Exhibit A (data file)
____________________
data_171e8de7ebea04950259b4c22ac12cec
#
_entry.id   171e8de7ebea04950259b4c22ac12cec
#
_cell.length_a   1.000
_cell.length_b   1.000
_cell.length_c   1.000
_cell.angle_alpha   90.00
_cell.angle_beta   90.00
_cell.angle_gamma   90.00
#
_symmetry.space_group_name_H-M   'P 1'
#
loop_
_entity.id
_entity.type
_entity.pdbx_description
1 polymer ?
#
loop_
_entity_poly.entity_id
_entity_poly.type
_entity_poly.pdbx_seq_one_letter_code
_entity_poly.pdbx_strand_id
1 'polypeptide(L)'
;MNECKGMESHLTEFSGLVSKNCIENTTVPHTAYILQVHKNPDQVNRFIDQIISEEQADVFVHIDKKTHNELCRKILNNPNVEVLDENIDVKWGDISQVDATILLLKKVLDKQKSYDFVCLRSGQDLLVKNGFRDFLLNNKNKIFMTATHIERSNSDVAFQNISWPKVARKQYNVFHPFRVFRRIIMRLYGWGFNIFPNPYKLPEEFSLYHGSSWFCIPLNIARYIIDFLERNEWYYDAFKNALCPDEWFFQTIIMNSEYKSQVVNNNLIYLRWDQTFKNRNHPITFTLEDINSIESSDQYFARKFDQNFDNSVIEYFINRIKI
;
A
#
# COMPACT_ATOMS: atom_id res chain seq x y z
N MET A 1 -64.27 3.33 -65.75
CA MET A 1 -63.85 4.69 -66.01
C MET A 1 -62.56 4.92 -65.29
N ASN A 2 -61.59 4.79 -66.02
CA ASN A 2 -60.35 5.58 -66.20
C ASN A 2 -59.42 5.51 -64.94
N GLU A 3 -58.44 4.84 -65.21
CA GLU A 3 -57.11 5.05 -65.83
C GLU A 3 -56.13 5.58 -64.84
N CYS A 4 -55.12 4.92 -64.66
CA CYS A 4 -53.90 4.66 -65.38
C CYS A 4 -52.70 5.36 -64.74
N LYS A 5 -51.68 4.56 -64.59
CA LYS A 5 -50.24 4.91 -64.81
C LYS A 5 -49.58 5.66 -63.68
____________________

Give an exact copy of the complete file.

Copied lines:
data_171e8de7ebea04950259b4c22ac12cec
#
_entry.id   171e8de7ebea04950259b4c22ac12cec
#
_cell.length_a   1.000
_cell.length_b   1.000
_cell.length_c   1.000
_cell.angle_alpha   90.00
_cell.angle_beta   90.00
_cell.angle_gamma   90.00
#
_symmetry.space_group_name_H-M   'P 1'
#
loop_
_entity.id
_entity.type
_entity.pdbx_description
1 polymer ?
#
loop_
_entity_poly.entity_id
_entity_poly.type
_entity_poly.pdbx_seq_one_letter_code
_entity_poly.pdbx_strand_id
1 'polypeptide(L)'
;MNECKGMESHLTEFSGLVSKNCIENTTVPHTAYILQVHKNPDQVNRFIDQIISEEQADVFVHIDKKTHNELCRKILNNPNVEVLDENIDVKWGDISQVDATILLLKKVLDKQKSYDFVCLRSGQDLLVKNGFRDFLLNNKNKIFMTATHIERSNSDVAFQNISWPKVARKQYNVFHPFRVFRRIIMRLYGWGFNIFPNPYKLPEEFSLYHGSSWFCIPLNIARYIIDFLERNEWYYDAFKNALCPDEWFFQTIIMNSEYKSQVVNNNLIYLRWDQTFKNRNHPITFTLEDINSIESSDQYFARKFDQNFDNSVIEYFINRIKI
;
A
#
# COMPACT_ATOMS: atom_id res chain seq x y z
N MET A 1 -64.27 3.33 -65.75
CA MET A 1 -63.85 4.69 -66.01
C MET A 1 -62.56 4.92 -65.29
N ASN A 2 -61.59 4.79 -66.02
CA ASN A 2 -60.35 5.58 -66.20
C ASN A 2 -59.42 5.51 -64.94
N GLU A 3 -58.44 4.84 -65.21
CA GLU A 3 -57.11 5.05 -65.83
C GLU A 3 -56.13 5.58 -64.84
N CYS A 4 -55.12 4.92 -64.66
CA CYS A 4 -53.90 4.66 -65.38
C CYS A 4 -52.70 5.36 -64.74
N LYS A 5 -51.68 4.56 -64.59
CA LYS A 5 -50.24 4.91 -64.81
C LYS A 5 -49.58 5.66 -63.68